Marcela Dávila

University of Gothenburg

Key publications

Development of a machine learning framework for radiation biomarker discovery and absorbed dose prediction
Andersson, B., Langen, B., Liu, P., & Dávila López, M. (2023).
Frontiers in oncology, 13, 1156009.

TC-hunter: identification of the insertion site of a transgenic gene within the host genome
Börjesson, V., Martinez-Monleon, A., Fransson, S., Kogner, P., Johnsen, J. I., Milosevic, J., & López, M. D. (2022)
BMC genomics, 23(1), 149.

PΨFinder: a practical tool for the identification and visualization of novel pseudogenes in DNA sequencing data
Abrahamsson, S., Eiengård, F., Rohlin, A., & Dávila López, M. (2022)
BMC bioinformatics, 23(1), 59.

Comparison of online learning designs during the COVID-19 pandemic within bioinformatics courses in higher education
Abrahamsson, S., & Dávila López, M. (2021).
Bioinformatics (Oxford, England), 37(Suppl_1), i9–i15.

The enigmatic RNase MRP of kinetoplastids
Alm Rosenblad, M., López, M. D., & Samuelsson, T. (2021).
RNA biology, 18(sup1), 139–147.

RNA Sequencing of Hepatobiliary Cancer Cell Lines: Data and Applications to Mutational and Transcriptomic Profiling
Scherer, D., Dávila López, M. D., Goeppert, B., Abrahamsson, S., González Silos, R. G., Nova, I., Marcelain, K., Roa, J. C., Ibberson, D., Umu, S. U., Rounge, T. B., Roessler, S., & Bermejo, J. L. (2020).
Cancers, 12(9), 2510.

My research focuses on

i) developing specific workflows for the analysis, integration and visualization of high throughput data of a specific biomedical condition and

ii) developing general tools to empower wet lab scientists in their research.

Workflows for the analysis, integration and visualization of high throughput data

With the increasing accessibility of the high throughput technologies, it is more common that different NGS applications are combined within a project. For instance, to better understand the molecular mechanisms that affect the risk of stroke in humans, the study of the relationship between extent of DNA methylation, mRNA levels and the presence of possible genetic variants could potentially identify important regulator variants/patterns (Collaboration with Prof. Christina Jern, Dept of Clinical Genetic, UGOT). In this project, different pipelines have been developed for each type of NGS applications with the long-term goal of recycling the algorithms and methods developed and use them as base line for targeting other common diseases in the identification of plausible risk factors. A tool (InVi) for generating circular visualizations has being roughly implemented, including data import, filtering and display that cover different user cases.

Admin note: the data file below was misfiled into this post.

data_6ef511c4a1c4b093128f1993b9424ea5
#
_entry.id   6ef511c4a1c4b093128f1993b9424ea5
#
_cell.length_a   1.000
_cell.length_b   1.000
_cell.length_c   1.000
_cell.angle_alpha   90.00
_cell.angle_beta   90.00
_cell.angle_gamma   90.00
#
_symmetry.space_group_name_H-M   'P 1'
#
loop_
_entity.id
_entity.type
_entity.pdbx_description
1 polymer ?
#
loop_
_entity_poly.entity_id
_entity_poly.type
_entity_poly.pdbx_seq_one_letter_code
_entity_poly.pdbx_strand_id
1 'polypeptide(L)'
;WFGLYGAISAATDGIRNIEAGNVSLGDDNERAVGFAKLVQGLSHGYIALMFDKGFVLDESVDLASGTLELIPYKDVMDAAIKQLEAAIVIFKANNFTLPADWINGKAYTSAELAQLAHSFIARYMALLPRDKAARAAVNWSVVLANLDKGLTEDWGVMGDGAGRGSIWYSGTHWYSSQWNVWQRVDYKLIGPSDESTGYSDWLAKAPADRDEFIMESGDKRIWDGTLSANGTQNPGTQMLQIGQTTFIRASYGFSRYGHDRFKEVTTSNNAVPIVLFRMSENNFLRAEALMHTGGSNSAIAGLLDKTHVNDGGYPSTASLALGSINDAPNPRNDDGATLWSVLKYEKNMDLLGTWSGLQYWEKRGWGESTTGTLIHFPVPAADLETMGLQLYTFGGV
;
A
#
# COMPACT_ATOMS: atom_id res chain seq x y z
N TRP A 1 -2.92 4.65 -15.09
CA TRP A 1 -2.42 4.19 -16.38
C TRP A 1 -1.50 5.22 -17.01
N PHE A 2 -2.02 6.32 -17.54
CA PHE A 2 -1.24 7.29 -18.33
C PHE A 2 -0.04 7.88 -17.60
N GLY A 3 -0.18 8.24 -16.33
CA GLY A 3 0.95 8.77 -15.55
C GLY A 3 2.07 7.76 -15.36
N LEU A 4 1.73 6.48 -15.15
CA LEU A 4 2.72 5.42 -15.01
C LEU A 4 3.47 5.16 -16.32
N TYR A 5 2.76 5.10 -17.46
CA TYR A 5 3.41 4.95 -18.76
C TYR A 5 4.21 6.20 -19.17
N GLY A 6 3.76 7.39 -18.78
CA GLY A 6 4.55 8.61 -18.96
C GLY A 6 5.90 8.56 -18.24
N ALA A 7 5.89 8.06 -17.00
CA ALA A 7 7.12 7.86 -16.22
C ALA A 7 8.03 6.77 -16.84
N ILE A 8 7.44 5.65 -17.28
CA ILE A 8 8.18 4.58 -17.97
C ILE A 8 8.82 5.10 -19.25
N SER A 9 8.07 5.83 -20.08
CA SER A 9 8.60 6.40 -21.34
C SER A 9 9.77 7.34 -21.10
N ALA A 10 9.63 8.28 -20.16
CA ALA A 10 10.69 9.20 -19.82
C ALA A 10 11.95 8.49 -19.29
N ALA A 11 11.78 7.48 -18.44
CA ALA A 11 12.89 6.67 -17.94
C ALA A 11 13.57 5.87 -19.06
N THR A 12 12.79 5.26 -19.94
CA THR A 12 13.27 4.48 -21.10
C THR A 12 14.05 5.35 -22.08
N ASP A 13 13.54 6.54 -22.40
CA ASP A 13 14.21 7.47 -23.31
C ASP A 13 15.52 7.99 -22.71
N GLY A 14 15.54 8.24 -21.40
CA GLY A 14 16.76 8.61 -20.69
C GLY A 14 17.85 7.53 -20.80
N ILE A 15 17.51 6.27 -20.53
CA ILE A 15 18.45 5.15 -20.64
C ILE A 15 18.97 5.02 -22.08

Another example is the development of a workflow to analyze and characterize gallbladder cancer (GBC). This project is a collaboration with Prof. Justo Bermejo at the Heidelberg University. Since this type of cancer has been largely neglected, there is not enough molecular information in public databases that help in the identification of potential therapeutic targets. Here we used RNA sequencing to characterize 23 commercial hepatobiliary cancer cell lines, and provided details mutations and gene expression data to the research community. Currently we are using the set-up workflow to analyze patient data to identify driver genes in GBC and gallbladder dysplasia, and compare their mutational profiles. We aim to identify individuals at high risk of GBC and pave the way for personalized GBC treatment.

General tools for applied bioinformaticians and wet lab researchers

One example, is the tool we developed to identify processed pseudogenes in collaboration with Anna Rohlin at the Sahlgrenska University Hospital. These pseudogenes have been linked to a new class of mutations that occurs during cancer development, thus we have implemented an automatic pipeline (Pψfinder) that uses sequencing data as input and generates list of processed pseudogenes candidates as well as a graphical representation. This workflow is freely available to the community and it is implemented at the Core Facility. We have recently published the tool and we aim to apply the tool to other different cohorts in order to improve our understanding of their impact on diagnostic testing.

An ongoing project lies within radiation research, a collaboration with Britta Langen, UT Southwestern Medical Center, USA. Erroneous dose-response estimates can lead to under-treatment of malignancies or cause severe normal tissue toxicities if safe dose levels are overestimated. Thus, molecular biomarkers are used to reflect dose-response upon exposure or during follow-up. To improve the selection process of the biomarkers, we have developed an unbiased machine learning pipeline using omics data from irradiated (normal) tissues, that can identify biomarkers panels depending on radiation type, tissue type and other parameters. The discovery pipeline was optimized for processing performance and our approach has validated two biomarkers previously proposed by (conventional) differential expression analysis, and identified 24 novel biomarker candidates undetected by conventional analysis. We are now aiming to make the tool available and portable as well as scan other cohorts to add diagnostic value for radiation therapy and risk assessment.

Last updated: 2023-08-14

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